You are not disputing that intra United States California is losing population to other states net net. But we are supposed to elated that we’re making up for it in raw numbers because of immigration and illegal immigration from poor Latin American countries. NET NET, that means California is losing people of a higher socioeconomic status and replacing it with people of a lower socioeconomic status with all that entails in regards to higher education costs, higher prison costs, and more pressure on the safety net. Is that supposed to be celebrated?

  2. I’m not a fan of how how the right ignores that the environment and california’s Perfect Climate is just as much of an asset as oil or any other resource.

    But on the weakening of the california economy we have to admit its not doing great. On the other hand I’d think it would be funny if the left asked for a guarantee – i.e. “ok, we’ll suspend this and that environmental legislation if you guarrantee that unemployment drops to 5% in three years and we get X billions of dollars in investment. Oh you can’t do that? then tell me how much our environmental laws are really costing and how fast it will recoup it. What cant do that either?  I see, you just want discount admission into paradise.”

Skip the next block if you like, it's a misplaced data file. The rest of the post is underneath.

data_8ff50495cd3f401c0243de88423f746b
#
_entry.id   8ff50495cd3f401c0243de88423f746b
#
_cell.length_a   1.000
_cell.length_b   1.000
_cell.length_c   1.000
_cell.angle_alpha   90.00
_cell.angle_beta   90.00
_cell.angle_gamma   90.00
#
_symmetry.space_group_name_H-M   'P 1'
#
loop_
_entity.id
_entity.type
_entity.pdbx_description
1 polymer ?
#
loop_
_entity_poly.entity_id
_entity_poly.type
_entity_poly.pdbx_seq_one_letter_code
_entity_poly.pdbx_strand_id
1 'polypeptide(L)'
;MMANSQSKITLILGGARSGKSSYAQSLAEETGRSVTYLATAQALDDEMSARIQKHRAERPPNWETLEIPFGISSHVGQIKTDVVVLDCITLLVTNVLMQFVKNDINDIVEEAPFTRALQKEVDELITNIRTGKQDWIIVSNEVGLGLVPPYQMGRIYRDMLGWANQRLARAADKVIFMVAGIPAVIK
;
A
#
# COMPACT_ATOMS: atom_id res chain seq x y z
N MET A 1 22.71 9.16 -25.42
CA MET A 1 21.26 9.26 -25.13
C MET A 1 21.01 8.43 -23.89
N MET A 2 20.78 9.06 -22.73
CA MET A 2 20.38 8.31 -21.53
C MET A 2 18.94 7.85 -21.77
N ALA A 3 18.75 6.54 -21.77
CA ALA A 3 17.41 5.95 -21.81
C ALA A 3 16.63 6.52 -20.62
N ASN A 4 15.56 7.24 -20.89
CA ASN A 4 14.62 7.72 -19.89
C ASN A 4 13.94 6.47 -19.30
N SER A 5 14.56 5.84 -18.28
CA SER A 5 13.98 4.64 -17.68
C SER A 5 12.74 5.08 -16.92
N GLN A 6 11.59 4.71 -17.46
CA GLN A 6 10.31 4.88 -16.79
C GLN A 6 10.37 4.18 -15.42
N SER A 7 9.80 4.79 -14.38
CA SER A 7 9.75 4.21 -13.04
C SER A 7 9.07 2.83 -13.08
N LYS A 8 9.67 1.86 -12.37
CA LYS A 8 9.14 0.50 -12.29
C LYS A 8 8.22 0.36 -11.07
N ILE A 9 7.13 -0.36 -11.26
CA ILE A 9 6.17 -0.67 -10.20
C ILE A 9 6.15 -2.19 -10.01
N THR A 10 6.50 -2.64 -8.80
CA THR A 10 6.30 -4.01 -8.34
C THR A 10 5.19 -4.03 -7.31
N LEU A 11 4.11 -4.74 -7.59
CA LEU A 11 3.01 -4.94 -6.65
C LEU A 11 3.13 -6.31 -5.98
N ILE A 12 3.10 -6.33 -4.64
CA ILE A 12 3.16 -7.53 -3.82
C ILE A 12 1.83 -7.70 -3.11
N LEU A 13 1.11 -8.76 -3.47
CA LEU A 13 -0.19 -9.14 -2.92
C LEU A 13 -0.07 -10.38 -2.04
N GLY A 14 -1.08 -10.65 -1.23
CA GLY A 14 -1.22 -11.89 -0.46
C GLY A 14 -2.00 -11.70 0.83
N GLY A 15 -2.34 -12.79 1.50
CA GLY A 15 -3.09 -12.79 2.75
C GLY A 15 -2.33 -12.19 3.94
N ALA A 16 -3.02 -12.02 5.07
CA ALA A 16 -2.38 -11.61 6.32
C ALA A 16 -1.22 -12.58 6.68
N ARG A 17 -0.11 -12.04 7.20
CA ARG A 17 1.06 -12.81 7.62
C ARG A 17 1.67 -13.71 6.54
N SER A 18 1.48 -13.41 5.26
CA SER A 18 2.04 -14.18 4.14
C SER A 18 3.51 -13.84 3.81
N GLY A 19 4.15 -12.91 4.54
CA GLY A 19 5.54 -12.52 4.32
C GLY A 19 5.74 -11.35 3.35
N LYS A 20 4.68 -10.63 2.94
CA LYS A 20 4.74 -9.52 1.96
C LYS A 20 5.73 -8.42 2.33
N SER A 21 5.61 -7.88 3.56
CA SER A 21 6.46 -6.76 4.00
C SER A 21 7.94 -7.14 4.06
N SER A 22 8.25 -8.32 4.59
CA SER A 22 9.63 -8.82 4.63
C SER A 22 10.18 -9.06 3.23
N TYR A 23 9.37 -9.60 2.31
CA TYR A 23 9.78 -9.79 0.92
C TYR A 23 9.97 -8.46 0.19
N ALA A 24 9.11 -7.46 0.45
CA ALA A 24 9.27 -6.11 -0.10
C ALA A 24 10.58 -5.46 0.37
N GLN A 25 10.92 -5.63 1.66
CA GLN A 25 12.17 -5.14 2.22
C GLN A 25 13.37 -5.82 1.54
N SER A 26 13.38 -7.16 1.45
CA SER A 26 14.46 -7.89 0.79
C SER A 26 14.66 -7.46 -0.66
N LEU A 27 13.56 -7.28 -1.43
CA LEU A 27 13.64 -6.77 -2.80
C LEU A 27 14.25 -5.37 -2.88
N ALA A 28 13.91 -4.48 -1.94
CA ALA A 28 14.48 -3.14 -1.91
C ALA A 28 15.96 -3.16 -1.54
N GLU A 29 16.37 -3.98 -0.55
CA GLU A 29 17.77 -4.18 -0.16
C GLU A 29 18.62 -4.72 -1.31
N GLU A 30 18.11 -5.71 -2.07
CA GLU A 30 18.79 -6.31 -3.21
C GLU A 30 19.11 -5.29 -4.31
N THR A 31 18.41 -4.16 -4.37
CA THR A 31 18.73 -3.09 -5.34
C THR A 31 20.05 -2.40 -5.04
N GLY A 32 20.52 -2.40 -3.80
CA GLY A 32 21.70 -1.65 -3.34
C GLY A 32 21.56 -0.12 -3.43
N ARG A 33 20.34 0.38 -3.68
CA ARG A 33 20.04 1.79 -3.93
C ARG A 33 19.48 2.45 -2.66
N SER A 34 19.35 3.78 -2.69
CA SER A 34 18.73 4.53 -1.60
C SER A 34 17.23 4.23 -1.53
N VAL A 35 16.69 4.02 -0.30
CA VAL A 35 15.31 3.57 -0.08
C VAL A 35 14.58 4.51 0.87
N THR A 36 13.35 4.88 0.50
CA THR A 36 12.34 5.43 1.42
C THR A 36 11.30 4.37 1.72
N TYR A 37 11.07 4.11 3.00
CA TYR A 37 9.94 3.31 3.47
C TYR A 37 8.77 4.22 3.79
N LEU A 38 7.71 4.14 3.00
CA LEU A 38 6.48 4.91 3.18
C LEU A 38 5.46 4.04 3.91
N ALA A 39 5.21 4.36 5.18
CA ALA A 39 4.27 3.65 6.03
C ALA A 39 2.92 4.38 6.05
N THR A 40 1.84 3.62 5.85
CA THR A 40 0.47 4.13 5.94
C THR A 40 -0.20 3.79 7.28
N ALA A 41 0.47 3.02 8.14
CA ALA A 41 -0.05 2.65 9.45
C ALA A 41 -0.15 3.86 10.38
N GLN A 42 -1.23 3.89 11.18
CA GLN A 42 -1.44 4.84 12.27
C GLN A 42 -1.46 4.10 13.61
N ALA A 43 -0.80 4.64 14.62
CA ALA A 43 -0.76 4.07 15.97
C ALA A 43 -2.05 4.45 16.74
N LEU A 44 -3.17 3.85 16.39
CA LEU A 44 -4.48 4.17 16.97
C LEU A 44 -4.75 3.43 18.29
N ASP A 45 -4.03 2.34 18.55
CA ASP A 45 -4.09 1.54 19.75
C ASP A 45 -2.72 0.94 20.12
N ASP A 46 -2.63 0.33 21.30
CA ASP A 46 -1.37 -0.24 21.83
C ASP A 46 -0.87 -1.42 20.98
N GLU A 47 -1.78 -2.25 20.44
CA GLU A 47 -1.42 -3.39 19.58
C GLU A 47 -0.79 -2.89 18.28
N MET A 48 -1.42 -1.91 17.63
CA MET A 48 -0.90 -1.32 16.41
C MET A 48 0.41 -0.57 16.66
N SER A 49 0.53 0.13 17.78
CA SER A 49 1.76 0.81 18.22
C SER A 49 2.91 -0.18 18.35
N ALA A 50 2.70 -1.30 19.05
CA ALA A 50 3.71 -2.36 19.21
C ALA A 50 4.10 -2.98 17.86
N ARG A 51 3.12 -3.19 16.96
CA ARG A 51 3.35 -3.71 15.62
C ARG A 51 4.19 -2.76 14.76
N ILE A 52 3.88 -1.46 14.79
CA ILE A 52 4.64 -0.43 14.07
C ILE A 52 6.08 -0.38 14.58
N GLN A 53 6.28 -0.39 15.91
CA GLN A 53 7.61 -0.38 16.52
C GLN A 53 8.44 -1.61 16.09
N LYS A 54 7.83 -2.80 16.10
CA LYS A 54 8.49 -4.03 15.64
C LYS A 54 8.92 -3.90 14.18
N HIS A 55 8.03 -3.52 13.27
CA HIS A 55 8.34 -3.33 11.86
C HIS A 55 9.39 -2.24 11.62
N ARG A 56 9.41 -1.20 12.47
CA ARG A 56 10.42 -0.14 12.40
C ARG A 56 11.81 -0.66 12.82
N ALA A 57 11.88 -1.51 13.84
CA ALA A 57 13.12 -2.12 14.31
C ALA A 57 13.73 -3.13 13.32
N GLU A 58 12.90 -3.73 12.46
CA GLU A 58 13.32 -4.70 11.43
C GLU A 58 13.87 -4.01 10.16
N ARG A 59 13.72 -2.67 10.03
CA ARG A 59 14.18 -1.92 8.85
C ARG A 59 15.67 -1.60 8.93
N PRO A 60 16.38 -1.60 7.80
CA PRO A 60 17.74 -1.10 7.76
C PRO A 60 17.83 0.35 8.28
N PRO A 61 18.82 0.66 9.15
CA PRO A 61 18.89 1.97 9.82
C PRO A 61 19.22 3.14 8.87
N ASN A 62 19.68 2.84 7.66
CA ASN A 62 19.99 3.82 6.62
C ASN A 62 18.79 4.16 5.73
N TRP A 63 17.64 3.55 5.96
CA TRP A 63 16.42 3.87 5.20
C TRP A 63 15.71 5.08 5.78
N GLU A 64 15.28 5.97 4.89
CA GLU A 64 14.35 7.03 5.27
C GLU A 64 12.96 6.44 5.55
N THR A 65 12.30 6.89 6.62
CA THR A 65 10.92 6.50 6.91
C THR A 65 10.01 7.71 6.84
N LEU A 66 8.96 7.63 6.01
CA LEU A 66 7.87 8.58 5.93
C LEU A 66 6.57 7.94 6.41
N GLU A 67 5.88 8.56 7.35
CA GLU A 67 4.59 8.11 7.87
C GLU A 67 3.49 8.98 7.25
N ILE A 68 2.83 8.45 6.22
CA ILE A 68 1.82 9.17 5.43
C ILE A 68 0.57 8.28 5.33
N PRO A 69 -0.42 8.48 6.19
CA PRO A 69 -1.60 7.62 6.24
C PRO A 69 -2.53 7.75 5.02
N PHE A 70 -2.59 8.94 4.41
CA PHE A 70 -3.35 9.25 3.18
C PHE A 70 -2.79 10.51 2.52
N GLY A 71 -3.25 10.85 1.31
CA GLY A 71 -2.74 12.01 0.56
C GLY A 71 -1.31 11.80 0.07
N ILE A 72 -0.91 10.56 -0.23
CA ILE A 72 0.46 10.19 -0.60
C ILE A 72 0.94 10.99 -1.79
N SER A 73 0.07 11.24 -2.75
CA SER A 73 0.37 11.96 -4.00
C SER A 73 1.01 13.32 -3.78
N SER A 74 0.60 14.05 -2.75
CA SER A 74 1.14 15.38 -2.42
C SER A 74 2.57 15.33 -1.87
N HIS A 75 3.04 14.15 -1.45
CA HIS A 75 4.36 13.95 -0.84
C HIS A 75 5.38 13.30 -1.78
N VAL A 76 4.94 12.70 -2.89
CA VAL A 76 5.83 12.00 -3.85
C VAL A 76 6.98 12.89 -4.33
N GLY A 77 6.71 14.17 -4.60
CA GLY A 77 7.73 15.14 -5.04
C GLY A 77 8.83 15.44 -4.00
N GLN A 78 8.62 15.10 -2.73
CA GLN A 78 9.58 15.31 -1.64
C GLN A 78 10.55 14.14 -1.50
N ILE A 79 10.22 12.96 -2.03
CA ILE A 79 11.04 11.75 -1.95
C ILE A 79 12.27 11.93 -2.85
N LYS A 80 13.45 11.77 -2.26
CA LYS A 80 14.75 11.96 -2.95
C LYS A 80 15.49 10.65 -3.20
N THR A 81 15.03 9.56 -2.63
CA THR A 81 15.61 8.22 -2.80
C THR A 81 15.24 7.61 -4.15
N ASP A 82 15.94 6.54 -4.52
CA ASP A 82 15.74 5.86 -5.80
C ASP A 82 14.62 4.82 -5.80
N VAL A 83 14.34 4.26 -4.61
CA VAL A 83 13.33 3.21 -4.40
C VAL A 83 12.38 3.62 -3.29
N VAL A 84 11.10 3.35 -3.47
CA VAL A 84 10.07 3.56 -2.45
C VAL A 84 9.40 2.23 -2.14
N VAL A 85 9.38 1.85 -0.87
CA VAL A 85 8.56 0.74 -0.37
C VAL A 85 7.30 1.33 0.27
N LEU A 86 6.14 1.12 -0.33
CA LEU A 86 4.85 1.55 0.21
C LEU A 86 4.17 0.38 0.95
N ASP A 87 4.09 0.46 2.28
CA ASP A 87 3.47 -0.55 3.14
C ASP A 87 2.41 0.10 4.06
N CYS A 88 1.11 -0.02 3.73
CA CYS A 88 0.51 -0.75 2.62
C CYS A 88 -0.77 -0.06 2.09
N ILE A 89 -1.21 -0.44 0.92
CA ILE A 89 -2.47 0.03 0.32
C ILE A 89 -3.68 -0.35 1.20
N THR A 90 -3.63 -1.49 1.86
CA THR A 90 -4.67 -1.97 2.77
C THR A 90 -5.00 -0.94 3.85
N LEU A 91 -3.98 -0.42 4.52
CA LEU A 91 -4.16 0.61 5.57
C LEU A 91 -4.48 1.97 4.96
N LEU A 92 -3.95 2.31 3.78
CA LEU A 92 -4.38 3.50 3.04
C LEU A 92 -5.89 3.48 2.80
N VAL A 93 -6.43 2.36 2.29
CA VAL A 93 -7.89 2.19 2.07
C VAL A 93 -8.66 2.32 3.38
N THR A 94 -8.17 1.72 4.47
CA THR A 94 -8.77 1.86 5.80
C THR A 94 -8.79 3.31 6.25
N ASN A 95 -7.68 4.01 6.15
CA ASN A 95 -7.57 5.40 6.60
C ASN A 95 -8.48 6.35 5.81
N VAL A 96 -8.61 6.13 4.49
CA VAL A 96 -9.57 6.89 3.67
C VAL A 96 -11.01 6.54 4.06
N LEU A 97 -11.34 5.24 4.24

3. Many of our regulations have been in place for decades, yet CA inexplicably managed to attain the 6th GDP in the world.  

    In the conservative mind, environmentalism and Mexicans are interchangeable bogeymen.  There is NOTHING a conservative cannot blame on Mexicans and/or the damned environmentalists.  It usually can be done in less than three degrees of causation:

    Enron: too many environmental regulations prevented local grid improvements and necessary generating facilities.  The “gaming” was merely a market correction caused by Mexicans overburdening the grid.  

    Tech bubble: so many Mexicans swamped the local services and schools such that employers had a hard time retaining talent in the Bay Area.  It was so bad, the employers moved all the way to Malaysia instead of Texas.

    Housing bubble: too many Mexicans bought houses they could not afford because of well intentioned but naive Federal lending policy.   Although the statute in question concerned only banks and their wholly owned subsidiaries, and inapplicable to the vast majority of the jumbo loans actually issued, people in Orange County just don’t like Mexicans, so just shut your pie hole.  And the toxic assets secreted from exotic derivatives and dumped on the public and generated by Caucasian thieves bearing algorithms were in fact caused by the market’s rejection of the regulatory overreach of Glass-Steagall. These Masters of the Universe would have been otherwise handsomely employed as roughnecks off Newport Beach but/for the offshore oil drilling ban. And If the Mexicans weren’t there to steal their jobs.


  4. is that the RW argument focuses ONLY on businesses and ignores the fact that agriculture is the number one product in the state. Heck were driving the 8th largest economy in the WORLD.

  5. so many people want to live in California that housing (and real estate) prices are very, very high. The free market says that you have to really want to be here.

    Yes, there are mean regulations that changed LA from a place where you could barely breathe to a place where you can see the mountains… and real estate and business and the economy soared.